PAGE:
Skip to main content

Archives - Weekly Update

I am not ready to give up the pool yet, so it is wetsuit time, though it’s a short suit. While the water is “heater warm,” the air is not. Thus I head to the pool steps looking like I am ready to hit the waves. This is the time of year when I start thinking that I will be able to enjoy the water for many more months, but in reality, there’s a week or two left of this pure joy. In between playing with barbells and leg weights doing water aerobics, I read. I was completely captivated by THE PRESERVATIONIST by Justin Kramon, a great psychological thriller where the story unfolded right to the last page. In many books these days, the action moves for 2/3, and then the last 1/3 is either a race to the finish or soooo poorly crafted that it becomes a disappointment. Instead, here readers get a satisfying wrap-up to the action as Justin kept it pumping right to the end. I loved the way the story shifted around, spinning the plot from one plausible scene to another. Who to trust? Who is the villain? The roots of where each character comes from so clearly influence the action. And the way the action shifts around is so well done. Justin is a graduate of the Iowa Writers' Workshop and a newish talent with just one other book, FINNY.

The harvest moon last night was lovely, even if it is not yet fall, which officially arrives on Sunday at 4:44pm…not that I am keeping track of how many hours are left in summer, or anything! Here the pool heater is on for swimming, and I am hoping to get at least two more weekends of paddling around. Shall see if this plan works! Last weekend, as I sat outside, I had one of those quiet Zen experiences that makes one appreciate nature. As I was reading, a hummingbird flitted from one plant to the next and then alighted on my book and danced on the pages for a while. It was so delicate and moving so peacefully that I wished there was one following me around all day!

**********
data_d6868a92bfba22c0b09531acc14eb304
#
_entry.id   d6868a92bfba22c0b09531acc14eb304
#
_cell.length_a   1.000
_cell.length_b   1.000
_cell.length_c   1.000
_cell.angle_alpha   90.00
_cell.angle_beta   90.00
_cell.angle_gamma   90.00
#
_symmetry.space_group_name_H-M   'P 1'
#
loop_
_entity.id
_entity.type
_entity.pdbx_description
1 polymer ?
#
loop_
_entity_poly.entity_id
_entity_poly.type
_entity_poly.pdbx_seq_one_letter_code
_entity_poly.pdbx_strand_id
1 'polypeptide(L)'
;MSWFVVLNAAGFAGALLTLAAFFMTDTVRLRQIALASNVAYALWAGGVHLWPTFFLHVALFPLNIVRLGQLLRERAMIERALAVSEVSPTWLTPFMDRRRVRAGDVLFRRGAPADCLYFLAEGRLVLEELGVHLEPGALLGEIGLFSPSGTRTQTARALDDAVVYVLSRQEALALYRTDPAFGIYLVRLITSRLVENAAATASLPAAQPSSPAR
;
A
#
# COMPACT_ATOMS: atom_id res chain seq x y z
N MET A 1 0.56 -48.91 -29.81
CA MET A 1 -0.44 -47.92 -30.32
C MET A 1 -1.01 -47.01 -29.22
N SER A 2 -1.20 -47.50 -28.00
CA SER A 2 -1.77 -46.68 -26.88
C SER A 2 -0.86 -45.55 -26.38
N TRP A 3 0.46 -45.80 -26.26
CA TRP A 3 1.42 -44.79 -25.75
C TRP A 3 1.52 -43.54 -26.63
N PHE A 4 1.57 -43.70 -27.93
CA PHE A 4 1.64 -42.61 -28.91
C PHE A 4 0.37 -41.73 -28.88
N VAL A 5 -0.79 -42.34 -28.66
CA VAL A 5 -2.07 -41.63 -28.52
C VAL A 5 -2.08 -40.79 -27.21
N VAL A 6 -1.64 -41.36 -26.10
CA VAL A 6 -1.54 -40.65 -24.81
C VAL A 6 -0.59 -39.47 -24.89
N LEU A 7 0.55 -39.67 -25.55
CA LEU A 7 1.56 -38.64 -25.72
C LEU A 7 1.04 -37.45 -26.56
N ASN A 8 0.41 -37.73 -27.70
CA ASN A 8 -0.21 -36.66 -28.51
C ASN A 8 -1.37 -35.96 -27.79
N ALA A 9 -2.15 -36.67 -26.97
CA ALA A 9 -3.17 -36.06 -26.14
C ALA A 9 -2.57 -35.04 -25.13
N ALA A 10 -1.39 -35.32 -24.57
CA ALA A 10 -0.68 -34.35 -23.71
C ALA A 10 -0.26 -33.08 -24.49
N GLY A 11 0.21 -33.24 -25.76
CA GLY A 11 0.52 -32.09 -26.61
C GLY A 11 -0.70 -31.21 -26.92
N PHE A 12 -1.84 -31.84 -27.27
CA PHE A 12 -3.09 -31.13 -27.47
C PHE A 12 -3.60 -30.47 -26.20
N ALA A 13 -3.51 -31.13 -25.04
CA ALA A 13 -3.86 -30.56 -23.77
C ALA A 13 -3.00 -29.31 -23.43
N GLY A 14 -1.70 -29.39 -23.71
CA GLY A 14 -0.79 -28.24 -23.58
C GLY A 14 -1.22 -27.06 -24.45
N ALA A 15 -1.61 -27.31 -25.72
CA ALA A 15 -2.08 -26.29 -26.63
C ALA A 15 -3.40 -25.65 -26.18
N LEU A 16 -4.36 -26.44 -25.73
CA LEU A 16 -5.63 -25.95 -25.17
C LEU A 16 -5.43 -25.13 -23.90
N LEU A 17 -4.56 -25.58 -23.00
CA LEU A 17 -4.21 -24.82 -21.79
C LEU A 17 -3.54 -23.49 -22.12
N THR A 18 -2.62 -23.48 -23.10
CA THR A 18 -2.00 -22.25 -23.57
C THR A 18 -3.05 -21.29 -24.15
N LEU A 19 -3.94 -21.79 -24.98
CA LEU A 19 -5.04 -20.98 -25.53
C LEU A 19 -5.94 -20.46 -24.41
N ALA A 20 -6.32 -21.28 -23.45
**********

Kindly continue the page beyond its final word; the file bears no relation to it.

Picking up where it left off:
Cory texted me this week from school with news: “first round of laundry easier than I thought and successful.” I love it! His friend Stephen said he did his inaugural load with Spanish music playing in the background as he was channeling our mutual housekeeper from Guatemala. Ingrid, of course, is laughing at the idea that these two were accomplishing this task on their own. We are wondering if these skills will keep up when they are home, or if what happens at college stays at college!

Around our house, the footsteps of Tom and the boys each have a particular sound --- or, should I say, “clomp” --- especially when coming down the stairs. With Cory gone at school the past week, I am hearing one less staccato beat on the steps and padding up and down the hallways. I also don’t hear the familiar “beep beep” as he hits the remote to open or lock his car door. Him being gone does not just mean one voice out of the conversation at the dinner table; it’s a number of small sounds that all fill up the house that are not there.